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Chronic Systemic Immune Activation in HIV-1 Infection

Call for Papers

All stages of HIV-1 infection are characterized by immune dysregulation. On the one hand, there is immunodepletion caused by the continuous loss of CD4+ cells and eventual exhaustion of lymphopoiesis. On the other hand, HIV-1 infection is also characterized by immune activation, mediated by the secretion of potent proinflammatory cytokines and chemokines. The causes of immune activation in the context of HIV-1 infection are poorly understood; however, the sustained immune activation that is observed during chronically replicating HIV infection has been associated with disease progression, immunosenescence, and adverse outcomes. Even in patients on long-term successful antiretroviral treatment (ART) who maintain undetectable viral loads and normal CD4 counts, low levels of immune activation can still be detected and are the best predictor of non-AIDS events. Knowledge and understanding of this immune activation and inflammation might provide additional measures which will help improve patient outcome.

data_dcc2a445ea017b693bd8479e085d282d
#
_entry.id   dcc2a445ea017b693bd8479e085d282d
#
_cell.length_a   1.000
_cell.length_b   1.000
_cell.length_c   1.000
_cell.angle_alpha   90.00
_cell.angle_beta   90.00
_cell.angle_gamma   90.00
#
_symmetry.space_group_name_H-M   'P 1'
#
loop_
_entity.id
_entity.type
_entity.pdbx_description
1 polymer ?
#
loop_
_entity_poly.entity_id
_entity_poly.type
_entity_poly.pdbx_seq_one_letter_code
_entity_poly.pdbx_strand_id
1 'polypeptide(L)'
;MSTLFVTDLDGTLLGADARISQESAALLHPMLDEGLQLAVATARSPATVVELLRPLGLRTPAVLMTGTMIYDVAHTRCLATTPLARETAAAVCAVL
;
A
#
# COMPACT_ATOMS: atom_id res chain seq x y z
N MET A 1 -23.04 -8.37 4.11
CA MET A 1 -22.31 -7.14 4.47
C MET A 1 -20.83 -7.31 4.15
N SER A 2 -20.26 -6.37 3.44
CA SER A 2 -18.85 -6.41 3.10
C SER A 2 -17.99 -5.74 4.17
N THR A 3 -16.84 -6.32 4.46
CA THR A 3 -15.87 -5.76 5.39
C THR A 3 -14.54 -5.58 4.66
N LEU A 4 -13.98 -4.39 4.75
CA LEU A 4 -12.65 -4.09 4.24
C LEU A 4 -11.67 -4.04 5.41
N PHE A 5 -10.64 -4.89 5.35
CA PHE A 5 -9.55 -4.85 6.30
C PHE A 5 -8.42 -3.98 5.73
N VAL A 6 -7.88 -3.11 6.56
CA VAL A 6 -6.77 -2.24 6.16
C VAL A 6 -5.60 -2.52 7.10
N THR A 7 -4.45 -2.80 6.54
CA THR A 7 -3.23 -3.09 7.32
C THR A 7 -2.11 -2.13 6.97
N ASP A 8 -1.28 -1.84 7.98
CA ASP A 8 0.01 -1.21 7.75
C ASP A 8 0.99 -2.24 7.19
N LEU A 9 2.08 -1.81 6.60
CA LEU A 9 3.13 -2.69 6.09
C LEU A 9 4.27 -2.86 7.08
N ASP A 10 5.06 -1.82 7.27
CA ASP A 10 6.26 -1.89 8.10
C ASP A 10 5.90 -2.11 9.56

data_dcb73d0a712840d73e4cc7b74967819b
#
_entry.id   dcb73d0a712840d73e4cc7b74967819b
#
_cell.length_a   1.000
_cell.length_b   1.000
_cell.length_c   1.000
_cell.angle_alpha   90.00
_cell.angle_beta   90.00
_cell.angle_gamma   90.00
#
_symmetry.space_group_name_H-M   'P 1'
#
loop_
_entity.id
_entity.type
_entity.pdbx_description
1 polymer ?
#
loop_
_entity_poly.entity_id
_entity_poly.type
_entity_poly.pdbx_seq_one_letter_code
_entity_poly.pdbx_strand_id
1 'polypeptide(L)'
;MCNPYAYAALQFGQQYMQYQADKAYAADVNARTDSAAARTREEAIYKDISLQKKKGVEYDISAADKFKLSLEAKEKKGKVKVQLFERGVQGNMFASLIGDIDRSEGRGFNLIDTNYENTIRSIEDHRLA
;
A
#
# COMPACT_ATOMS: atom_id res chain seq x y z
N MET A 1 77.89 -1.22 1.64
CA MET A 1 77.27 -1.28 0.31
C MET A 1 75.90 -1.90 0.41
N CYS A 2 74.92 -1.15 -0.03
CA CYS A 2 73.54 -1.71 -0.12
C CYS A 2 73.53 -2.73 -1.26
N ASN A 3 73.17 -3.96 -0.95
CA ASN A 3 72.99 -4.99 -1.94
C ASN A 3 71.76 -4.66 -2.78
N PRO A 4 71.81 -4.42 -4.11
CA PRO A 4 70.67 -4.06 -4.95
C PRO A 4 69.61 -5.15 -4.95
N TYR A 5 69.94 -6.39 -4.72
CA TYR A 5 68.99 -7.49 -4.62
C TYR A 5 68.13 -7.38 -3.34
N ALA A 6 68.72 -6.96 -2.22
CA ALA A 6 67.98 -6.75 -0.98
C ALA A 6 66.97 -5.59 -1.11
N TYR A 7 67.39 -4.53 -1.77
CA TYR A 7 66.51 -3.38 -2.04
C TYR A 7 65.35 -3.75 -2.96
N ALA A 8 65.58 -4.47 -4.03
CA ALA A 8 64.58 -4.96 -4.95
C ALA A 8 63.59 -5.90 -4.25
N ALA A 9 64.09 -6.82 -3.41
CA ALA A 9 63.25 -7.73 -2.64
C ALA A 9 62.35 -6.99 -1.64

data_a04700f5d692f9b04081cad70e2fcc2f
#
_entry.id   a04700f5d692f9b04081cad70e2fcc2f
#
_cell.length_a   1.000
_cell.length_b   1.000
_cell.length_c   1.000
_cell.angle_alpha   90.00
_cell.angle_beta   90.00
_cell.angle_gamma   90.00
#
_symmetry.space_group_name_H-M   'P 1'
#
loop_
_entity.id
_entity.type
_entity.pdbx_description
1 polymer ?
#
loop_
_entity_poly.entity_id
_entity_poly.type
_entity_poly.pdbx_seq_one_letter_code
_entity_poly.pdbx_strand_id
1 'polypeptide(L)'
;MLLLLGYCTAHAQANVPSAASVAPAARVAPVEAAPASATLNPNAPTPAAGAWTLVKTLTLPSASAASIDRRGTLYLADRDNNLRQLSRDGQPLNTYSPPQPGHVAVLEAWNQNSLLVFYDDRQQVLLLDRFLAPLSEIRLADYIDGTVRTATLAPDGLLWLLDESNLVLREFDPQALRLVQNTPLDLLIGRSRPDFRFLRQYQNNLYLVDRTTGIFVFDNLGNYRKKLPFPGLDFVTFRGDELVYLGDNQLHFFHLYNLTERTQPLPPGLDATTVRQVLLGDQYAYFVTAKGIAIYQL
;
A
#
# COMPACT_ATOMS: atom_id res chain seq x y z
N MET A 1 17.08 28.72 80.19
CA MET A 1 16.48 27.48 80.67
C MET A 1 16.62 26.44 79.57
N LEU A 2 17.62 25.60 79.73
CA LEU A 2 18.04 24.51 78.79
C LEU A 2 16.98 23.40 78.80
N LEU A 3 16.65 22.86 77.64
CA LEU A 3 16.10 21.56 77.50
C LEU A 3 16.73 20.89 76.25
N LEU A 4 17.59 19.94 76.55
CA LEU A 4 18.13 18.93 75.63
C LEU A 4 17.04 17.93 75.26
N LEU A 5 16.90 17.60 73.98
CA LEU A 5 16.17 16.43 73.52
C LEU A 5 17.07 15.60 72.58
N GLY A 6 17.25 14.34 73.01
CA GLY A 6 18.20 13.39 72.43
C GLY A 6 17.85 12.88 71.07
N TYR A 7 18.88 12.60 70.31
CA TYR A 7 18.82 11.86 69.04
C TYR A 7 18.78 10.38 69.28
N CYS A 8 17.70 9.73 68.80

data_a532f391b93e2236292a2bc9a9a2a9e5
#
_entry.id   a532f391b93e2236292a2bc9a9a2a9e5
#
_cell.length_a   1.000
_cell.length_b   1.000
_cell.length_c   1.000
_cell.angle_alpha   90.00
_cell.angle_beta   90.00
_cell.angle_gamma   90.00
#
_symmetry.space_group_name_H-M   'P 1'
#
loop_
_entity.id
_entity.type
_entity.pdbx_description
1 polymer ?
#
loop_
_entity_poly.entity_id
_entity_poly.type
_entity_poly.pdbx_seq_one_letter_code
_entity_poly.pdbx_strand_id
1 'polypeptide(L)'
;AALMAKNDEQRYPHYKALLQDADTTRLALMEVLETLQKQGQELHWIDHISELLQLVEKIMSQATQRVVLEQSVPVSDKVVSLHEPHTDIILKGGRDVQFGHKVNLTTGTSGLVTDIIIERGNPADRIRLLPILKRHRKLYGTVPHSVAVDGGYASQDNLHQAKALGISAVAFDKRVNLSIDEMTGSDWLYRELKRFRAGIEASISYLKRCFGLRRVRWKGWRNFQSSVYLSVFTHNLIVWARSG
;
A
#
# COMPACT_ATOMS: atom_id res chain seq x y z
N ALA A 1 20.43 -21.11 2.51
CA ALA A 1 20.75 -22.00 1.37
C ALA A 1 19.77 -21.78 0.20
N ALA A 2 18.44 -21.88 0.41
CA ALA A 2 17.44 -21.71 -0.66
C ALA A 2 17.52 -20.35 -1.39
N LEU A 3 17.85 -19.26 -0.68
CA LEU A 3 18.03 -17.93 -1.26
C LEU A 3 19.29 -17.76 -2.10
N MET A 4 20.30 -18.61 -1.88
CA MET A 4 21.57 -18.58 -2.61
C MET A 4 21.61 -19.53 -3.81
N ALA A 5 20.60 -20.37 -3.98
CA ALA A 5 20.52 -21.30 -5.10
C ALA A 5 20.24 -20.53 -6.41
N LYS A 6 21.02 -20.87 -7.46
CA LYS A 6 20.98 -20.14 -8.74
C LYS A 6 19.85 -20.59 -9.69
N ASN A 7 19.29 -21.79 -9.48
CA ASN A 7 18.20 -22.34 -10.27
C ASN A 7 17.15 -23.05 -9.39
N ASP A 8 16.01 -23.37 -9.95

We invite investigators to contribute original research articles as well as review articles that will stimulate the continuing efforts and help define the role of immune activation as well as measures to reduce proinflammatory and immune activation markers in HIV-infected individuals.

Potential topics include but are not limited to the following:

  • Immunological consequences of chronic systemic immune activation
  • Impact of chronic systemic immune activation on AIDS and non-AIDS events and accelerated aging
  • Role of HIV coinfection in chronic systemic immune activation
  • Strategies to reduce chronic systemic immune activation in HIV-infected individuals

Authors can submit their manuscripts through the Manuscript Tracking System at

Submission DeadlineFriday, 20 April 2018
Publication DateSeptember 2018

Papers are published upon acceptance, regardless of the Special Issue publication date.

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